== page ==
Orioles' pitching picture starts to come into focus


SARASOTA, Fla. -- It's time for the process of elimination to take over for the Orioles.

With the midway point of the exhibition season behind him, manager Frank Robinson admits he's no closer to resolving the third base situation than he was before spring training started. At this point incumbent Craig Worthington's experience is about the only difference between him and rookie challenger Leo Gomez.

The same, however, cannot be said about the pitching staff -- especially in the competition for what eventually will be five jobs in the starting rotation. Though he hasn't been overwhelming in his four outings, Ben McDonald is a given as No. 1. If the Orioles have to worry about him, they're in deep trouble.

Beyond that, Jeff Ballard has been the most impressive pitcher in camp and his 18-win season two years ago makes him deserving of the second spot at this point. "The way he's thrown the ball has been very encouraging," said Robinson, "but at this point I'm not going to say anybody [other than McDonald] has a spot in the rotation."

Dave Johnson in Robinson's words "is Davey Johnson," which means consistency, nothing spectacular -- and a place in the rotation, even though the manager won't make such a proclamation.

After that it's a guessing game, with Jose Mesa, Bob Milacki and Jeff Robinson seemingly on the bubble -- and Mike Flanagan the most intriguing possibility.

Robinson, the pitcher, did not enhance his status with Robinson, the manager, by giving up nine hits and six runs in yesterday's 9-0 loss to the White Sox. A victim of high winds and low defensive efficiency in his previous three outings, the righthander had his poorest outing of the spring at a time when the decision makers are looking for improvement.

"I'm not going to say I'm concerned," said Frank Robinson, "but the time is coming when I have to decide who is going to pitch. I'm not saying his spot is in jeopardy, but the decision I have to make with Jeff is whether he's in there [the rotation] or behind the fence [in the bullpen].

"You can't pitch when you have to throw fastballs on 2-and-0 or 3-and-1 and that's what happened to him," said the manager.

Robinson, 29, arrived in January from Detroit in the Mickey Tettleton trade. Coming into spring training, Robinson had to create a spot for himself in the rotation. He fell in line behind McDonald, Johnson, Ballard, Milacki and Mesa, who is the other key figure in this scenario.

Three weeks ago Mesa was considered the leading candidate for the No. 2 spot behind McDonald, but he has yet to live up to advance billing. The righthander's start today against the Pirates won't be critical, but he needs a turnaround soon or the Orioles will have to reassess the situation.

"I'm looking at him being one of the three or four [starters] when the season starts," said Robinson. "He's been a little erratic, but he'll get sharper, hopefully. He'll get the full benefit of spring training. This [today's performance] won't put him in jeopardy -- it won't be decided on one performance."

However, despite his high ranking before camp, Mesa's evaluation will be based on what happens during the rest of the exhibition season, which comes down to his next three outings. And if Mesa is going to break camp with the Orioles, he will be no worse than the fourth starter. He has an option left and could be sent to Rochester to open the season, then summoned later.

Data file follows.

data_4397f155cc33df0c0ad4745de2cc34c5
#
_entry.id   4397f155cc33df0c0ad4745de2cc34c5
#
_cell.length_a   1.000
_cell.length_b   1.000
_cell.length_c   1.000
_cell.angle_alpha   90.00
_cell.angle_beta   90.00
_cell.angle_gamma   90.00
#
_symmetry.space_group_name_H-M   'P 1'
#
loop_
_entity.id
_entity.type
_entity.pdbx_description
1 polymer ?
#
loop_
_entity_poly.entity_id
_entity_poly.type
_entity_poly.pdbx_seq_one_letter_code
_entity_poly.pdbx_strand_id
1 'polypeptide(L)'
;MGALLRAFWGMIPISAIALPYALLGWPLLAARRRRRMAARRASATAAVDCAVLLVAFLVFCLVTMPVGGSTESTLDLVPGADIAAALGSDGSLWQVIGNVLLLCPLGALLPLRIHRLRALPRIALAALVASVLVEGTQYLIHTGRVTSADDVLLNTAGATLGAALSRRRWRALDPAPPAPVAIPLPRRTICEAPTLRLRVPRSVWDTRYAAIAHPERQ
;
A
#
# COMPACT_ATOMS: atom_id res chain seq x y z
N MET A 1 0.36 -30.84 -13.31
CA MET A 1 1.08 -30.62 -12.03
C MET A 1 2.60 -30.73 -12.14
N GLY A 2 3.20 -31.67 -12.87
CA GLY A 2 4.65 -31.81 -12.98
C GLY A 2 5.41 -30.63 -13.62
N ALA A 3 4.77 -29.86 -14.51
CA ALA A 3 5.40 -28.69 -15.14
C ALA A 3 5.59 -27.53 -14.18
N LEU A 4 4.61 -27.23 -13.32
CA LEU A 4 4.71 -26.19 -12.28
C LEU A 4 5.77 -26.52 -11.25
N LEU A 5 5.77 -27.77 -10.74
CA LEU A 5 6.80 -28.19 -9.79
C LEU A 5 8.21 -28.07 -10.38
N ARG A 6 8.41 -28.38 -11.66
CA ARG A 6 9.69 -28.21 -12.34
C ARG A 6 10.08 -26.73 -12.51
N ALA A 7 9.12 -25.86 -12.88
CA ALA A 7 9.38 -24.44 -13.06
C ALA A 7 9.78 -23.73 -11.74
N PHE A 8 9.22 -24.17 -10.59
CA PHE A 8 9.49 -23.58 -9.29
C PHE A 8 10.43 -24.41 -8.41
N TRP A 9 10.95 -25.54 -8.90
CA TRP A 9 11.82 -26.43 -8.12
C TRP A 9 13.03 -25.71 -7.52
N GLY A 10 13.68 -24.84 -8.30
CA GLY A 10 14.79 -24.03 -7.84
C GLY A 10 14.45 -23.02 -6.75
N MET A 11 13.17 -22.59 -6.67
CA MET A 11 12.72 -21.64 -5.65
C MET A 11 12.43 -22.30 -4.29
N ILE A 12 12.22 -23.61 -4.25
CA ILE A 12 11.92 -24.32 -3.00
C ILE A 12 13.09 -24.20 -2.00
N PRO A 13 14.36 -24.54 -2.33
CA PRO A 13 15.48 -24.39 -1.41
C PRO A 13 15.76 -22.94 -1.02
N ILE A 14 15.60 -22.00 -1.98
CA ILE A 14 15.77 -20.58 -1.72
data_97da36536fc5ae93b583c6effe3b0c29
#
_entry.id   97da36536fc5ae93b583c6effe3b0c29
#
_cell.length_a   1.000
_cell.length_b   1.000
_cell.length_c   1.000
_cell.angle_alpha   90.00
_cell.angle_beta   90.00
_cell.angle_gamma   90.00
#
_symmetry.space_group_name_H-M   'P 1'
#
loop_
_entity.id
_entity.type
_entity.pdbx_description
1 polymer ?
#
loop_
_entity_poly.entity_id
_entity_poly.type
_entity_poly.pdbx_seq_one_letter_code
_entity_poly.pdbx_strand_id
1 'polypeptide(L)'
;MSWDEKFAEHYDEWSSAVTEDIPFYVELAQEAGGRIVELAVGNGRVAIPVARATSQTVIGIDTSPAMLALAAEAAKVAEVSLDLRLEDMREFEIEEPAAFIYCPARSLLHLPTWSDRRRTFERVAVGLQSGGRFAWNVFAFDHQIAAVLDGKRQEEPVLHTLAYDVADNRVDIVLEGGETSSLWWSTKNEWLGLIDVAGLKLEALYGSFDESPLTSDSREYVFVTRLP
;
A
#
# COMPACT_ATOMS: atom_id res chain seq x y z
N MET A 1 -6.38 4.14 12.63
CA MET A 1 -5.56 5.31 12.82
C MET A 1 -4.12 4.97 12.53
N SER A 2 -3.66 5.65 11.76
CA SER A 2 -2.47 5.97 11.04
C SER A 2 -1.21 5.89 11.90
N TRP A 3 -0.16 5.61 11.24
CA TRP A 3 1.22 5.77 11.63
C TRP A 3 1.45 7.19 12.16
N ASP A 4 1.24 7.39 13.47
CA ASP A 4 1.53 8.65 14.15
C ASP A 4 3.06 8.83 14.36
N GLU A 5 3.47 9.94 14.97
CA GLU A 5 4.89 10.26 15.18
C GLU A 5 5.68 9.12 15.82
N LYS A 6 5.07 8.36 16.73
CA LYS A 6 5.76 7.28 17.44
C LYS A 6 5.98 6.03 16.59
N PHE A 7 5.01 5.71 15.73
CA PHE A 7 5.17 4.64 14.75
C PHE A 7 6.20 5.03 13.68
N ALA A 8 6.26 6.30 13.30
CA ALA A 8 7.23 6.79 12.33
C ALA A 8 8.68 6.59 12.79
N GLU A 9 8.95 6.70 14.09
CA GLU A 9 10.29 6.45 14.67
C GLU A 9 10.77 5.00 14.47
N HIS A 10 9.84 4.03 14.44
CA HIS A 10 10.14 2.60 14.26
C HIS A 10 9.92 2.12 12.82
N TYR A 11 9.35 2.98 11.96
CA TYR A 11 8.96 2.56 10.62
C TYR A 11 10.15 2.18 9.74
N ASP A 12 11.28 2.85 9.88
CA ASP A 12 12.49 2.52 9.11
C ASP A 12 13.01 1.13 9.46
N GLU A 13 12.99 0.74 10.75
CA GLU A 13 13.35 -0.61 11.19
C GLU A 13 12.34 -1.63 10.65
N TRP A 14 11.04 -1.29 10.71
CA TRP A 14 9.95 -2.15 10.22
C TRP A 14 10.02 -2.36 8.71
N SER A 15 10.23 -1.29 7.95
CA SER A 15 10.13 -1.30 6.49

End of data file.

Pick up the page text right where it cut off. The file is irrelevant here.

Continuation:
"I won't use more than three or four starters in the first month," said Robinson. "If he's going to be here he'll have to work on a regular basis. I don't think it would do him or us any good for him to be sitting around."

Milacki's case is similar, though not identical to Mesa's. The biggest difference is that Milacki has had a full, and successful, year in the big leagues -- 1989, when he won 14 games.

"We're looking for both of them to improve over what they have done so far," Robinson said of the two righthanders. "Milacki has had some rough spots, but he's throwing the ball good and he's physically sound."

Robinson wouldn't concede a spot on the staff to Flanagan, but he came as close as he could without making it certain. "It's premature to say he's got a job won," said Robinson. "But if he continues to progress the way he has, he should be able to help us. That's as close as I'm going to come," to saying Flanagan has a job.

Flanagan could fit anywhere from the No. 2 starting job to a role in the bullpen as either a long man or a specialist. "It depends on whether we decide he can help us most as a starter, or whether we decide we want two lefthanders in the bullpen," said Robinson.

Counting righthanders Todd Frohwirth and Roy Smith and lefthander Paul Kilgus -- like Flanagan, they are non-roster invitees -- the Orioles have 15 pitchers competing for 10 jobs. Jose Bautista and John Mitchell, righthanders who spent time with the Orioles last year, cannot be sent to the minors without clearing waivers.

Bautista has pitched effectively in his brief appearances this spring, and is being groomed as a long reliever. Mitchell has struggled, but his record at Rochester last year (5-0, 1.57 earned run average) commands a longer look. Smith is the dark horse candidate among the group trying to survive in the long relief role.

At this point Robinson would like the picture to be more focused, because decision time is only two weeks away. So far Ballard and Flanagan are the only ones who have stepped forward and left no doubt about their qualifications. Robinson, no doubt, would like to see a few more follow their example.

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